The case: In 2005, Frank Picl was a well-known defense attorney. That changed on March 15, 2005, when he was charged with bilking an elderly client out of more than $278,000 and leaving her to die penniless months later in a nursing home.
It was shocking; Picl was highly respected in the legal community. He eventually pleaded to theft and financial exploitation of the elderly. Month after month, he had withdrawn money from the woman’s accounts or closed her certificates of deposit. He obtained cashier’s checks ranging from $1,000 to $50,000. The money largely went to fuel a gambling addiction.
He was sentenced to 10 years in prison. Picl has since been released after receiving day-for-day “good-time” credit.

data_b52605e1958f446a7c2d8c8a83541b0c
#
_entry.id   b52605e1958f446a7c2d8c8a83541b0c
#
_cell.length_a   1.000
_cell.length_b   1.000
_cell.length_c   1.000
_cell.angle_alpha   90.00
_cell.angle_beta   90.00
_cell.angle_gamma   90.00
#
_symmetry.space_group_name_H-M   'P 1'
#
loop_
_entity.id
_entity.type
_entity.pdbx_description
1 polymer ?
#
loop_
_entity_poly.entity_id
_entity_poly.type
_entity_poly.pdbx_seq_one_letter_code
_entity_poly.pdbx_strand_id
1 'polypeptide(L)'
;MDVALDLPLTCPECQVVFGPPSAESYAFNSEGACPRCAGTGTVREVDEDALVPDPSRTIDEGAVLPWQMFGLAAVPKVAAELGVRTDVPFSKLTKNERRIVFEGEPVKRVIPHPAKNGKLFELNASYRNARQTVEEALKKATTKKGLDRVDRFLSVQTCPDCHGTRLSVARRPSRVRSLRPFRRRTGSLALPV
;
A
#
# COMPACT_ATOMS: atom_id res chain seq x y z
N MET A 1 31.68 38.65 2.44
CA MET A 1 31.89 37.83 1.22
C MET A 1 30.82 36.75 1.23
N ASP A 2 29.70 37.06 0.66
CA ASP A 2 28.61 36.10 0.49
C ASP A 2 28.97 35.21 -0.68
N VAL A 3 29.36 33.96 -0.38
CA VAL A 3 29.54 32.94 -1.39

Lyons’ thoughts: I was visiting my mother one night at Independence Village when I stepped onto the elevator with the facility manager, who said, ‘Hey, can I ask you a question?’
He told me about a small bounced rent check from my mother’s 85-year-old early Alzheimer’s neighbor. At first, I was like ‘OK, what does this have to do with me?’ Then the man said, “No one here bounces checks.”
The manager went on to say that the woman’s lawyer, a nice man, had later paid the bill but that another check had later bounced. I asked what the lawyer’s name was, and he said, “Frank Picl.”
My ears perked up. I shook my head.
I knew then I would be arresting my friend of 25 years whom I had long described as “the lawyer I would hire if I was charged with murder.”
The rest is history.
Lyons: Frank Picl, Attorney Turned Defendant